Tag Archives: single-aisle

Boeing 737 vs Airbus A320 family deliveries, 1967 – 2018

In the previous post I shared a graphic with the Boeing 737 deliveries per year per model since 1967 till 2018. In this post, I want to share a few graphics comparing the evolution of deliveries of the Boeing 737 family with the Airbus A320 family of aircraft.


In the graphic you can see the tremendous growth in the past years. From the valley in 1995 (with 145 combined deliveries) till 2018 (with 1,206 combined deliveries) there has been a remarkable compound annual growth rate (CAGR) of 9.6%. The greatest sellers: the 737-800 with 4,959 aircraft delivered through end of 2018 and the A320 with 4,700.

The first time that the combined deliveries surpassed the 200 airplanes was in 1989 (204 aircraft). In 1998, the combined figure surpassed the 400 (450 aircraft). In 2012 they reached more than 800 (870). In 2016, more than 1,000 combined deliveries (1,035), reaching 1,206 in 2018.


The A320 family surpassed the 737 family in yearly deliveries for the first time in the year 2002, when 236 aircraft of the family were delivered (85 A319, 116 A320 and 35 A321) compared to 223 737s. Since then Airbus has taken the lead in the relative market share between both families, with the exception of 2015 (49.8% – 50.2% for Boeing; with 4 aircraft making the difference – 491 vs 495).


The 737 was introduced in 1967, the A320 in 1988, 21 years later. The 737 led the market for another 14 years, increasing the gap in aircraft deliveries. Since then Airbus has been narrowing it: at the end of 2018 the gap was of 1,839 aircraft with 10,444 cumulative 737s delivered compared to 8,605 A320s.



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737 deliveries per year, 1967-2018

Two weeks ago, both Airbus and Boeing have released the figures of aircraft deliveries for the complete 2018: 800 and 806 airplanes, respectively, in what is a new industry record. This is just a quick post to share the graphic below with the evolution of 737 family deliveries per model since 1967 (year of its introduction) till 2018.

737 deliveries per year, 1967-2018

Through December 2018, up to 10,444 Boeing 737s have been delivered, making it the most successful commercial jet aircraft throughout history. In the graphic you can see the different generations: -100/-200 till the mid-80s, the -300/-400/-500 till the end of the 90s, the Next Gen in the 2000s and 2010s, until the introduction of the MAX a couple of years ago. With the steep ramp up in the recent years, it reached 580 deliveries in 2018.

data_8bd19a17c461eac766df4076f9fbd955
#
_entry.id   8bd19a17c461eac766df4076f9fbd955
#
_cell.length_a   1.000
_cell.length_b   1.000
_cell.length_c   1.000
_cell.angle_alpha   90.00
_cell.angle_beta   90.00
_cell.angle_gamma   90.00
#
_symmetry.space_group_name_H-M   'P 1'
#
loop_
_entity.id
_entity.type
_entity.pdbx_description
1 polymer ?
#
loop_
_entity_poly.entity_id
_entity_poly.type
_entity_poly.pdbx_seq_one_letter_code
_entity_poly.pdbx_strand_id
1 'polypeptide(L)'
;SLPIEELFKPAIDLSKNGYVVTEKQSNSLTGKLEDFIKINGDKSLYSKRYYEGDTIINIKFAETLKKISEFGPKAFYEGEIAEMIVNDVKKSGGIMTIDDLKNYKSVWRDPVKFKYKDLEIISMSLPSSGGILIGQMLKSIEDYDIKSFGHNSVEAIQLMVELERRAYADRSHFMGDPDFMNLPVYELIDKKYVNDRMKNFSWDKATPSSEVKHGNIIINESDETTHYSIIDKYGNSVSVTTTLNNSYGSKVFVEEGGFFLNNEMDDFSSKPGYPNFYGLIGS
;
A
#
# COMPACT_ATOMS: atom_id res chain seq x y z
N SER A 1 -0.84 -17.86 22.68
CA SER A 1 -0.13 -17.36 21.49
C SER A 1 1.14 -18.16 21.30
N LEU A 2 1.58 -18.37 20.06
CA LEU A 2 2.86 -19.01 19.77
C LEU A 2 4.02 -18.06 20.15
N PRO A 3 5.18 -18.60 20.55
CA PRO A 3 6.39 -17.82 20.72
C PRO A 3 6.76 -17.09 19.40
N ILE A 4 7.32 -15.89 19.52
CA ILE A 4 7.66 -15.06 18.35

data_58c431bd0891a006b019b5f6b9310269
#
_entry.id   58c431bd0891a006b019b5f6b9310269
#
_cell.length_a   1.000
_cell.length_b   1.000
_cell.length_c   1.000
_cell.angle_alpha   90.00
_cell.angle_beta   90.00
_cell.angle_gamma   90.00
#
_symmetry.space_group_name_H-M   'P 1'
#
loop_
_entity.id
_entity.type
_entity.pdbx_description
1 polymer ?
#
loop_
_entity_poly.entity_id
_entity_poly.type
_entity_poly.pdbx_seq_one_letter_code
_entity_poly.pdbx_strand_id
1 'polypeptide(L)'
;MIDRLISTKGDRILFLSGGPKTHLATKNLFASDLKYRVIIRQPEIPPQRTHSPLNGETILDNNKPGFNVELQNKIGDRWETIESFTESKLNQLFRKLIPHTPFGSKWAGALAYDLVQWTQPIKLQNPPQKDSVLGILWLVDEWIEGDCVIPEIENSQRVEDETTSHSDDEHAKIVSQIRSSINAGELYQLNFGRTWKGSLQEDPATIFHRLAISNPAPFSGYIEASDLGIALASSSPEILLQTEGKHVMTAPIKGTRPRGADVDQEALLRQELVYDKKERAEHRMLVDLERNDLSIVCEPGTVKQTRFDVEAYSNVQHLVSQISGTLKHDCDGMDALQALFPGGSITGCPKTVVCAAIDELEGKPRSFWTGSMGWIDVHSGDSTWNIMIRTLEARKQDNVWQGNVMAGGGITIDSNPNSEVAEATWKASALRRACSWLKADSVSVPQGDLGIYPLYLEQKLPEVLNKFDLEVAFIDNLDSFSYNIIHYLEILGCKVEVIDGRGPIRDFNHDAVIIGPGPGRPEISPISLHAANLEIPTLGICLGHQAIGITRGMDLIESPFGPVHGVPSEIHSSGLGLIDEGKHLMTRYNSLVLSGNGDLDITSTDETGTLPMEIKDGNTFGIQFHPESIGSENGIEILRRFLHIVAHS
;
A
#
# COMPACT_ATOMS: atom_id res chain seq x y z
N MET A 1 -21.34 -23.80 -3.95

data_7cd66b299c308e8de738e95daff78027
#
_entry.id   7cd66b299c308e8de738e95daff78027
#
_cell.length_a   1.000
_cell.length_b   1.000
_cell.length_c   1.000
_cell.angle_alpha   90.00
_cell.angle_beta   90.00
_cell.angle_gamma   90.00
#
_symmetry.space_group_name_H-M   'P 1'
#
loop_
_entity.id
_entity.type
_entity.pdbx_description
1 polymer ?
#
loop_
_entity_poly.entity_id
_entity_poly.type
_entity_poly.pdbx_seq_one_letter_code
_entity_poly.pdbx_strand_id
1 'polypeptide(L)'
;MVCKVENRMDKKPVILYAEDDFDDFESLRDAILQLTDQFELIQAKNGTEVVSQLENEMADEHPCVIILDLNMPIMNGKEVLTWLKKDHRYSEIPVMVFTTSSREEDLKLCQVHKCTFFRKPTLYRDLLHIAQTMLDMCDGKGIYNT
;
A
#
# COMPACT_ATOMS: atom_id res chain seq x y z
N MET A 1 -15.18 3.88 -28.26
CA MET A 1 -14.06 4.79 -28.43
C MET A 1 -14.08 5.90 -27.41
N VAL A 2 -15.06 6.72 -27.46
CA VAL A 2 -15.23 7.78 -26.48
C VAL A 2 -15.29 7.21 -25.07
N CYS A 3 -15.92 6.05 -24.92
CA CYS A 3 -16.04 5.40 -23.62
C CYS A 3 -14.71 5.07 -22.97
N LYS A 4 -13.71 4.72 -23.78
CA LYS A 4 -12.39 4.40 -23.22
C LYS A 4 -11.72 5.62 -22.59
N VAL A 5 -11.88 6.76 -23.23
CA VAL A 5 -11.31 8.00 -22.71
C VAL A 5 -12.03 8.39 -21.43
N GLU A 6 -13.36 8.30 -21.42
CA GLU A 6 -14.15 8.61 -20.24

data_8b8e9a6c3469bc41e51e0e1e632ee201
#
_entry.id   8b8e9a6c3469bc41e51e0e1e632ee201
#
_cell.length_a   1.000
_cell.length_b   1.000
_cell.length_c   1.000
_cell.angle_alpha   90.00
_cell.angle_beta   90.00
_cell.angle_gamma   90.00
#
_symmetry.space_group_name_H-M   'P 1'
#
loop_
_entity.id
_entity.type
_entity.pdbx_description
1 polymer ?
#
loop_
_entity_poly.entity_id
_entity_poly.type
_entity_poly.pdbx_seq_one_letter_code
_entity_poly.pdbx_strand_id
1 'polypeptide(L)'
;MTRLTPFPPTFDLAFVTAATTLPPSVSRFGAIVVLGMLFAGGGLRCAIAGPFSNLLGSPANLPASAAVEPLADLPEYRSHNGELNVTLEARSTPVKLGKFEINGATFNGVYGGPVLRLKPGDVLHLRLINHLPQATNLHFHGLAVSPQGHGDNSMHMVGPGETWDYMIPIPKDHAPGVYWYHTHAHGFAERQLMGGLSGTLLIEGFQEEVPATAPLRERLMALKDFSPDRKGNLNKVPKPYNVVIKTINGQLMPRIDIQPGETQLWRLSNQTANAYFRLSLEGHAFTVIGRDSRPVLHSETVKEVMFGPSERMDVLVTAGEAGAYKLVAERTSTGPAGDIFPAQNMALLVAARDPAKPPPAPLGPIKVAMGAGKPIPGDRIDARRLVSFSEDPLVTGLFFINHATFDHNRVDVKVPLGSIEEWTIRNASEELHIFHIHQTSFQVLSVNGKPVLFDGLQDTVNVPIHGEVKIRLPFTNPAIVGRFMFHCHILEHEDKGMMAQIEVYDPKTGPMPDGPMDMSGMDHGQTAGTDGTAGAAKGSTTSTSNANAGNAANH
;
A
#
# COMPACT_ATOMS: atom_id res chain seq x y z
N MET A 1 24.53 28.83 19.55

However, it is worth noting that since 2002 Airbus A320 have delivered more aircraft in every single year with the exception of 2015. The 626 A320 deliveries in 2018 have meant a new industry record for commercial jet aircraft.


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Airbus vs. Boeing, comparison of market forecasts (2011)

Some days ago, John Leahy, Airbus COO Customers, unveiled at a press conference in London the new figures of 2011-30 Airbus’ Global Market Forecast (GMF, PDF 28.8MB).

Last year, I already published a comparison of both Airbus’ and Boeing’s forecasts (Current Market Outlook, CMO, PDF 3.2MB). You can find below the update of such comparison with the latest released figures from both companies.

Comparison of Airbus GMF and Boeing CMO 2011-2030.

Some of last years’ comments still apply:

  • Boeing sees demand for 15% more aircraft with a 21% more value (excluding regional a/c).
  • Boeing continues to play down A380 niche potential (57% less a/c than Airbus’ GMF), though it has increased its Very Large market forecast by 40 a/c, or 7.5% (Did Emirates new order at ILA change their minds?)
  • On the other hand, Boeing forecasts about 600 twin-aisle and 4,000 single-aisle more than Airbus, clearly pointing to its point-to-point strategy.
  • In terms of RPKs (“revenue passenger kilometer”), that is, the number of paying passenger by the distance they are transported, they see a similar future: Airbus forecasts for 2030 12.3 RPKs while Boeing forecasts 13.3 (in trillion).

The main changes from last year’s forecasts are:

  • Both manufacturers have drastically increased their single-aisle forecast: +1,300 a/c in the case of Airbus and +2,200 in the case of Boeing.
  • In general all numbers have been increased: single-aisle (as mentioned above), twin-aisle (between 50-150 more), large aircraft (between 40-80 more), value of aircraft and RPKs… it seems that for commercial aircraft manufacturers not only the crisis is passed but they see a rosy future lying ahead.

Again, I strongly recommend both documents (GMF and CMO) which, differences apart, provide a wealth of information of market dynamics. I am especially happy to have encountered this year again full version of Airbus GMF, not only a short one [PDF, 4.7MB].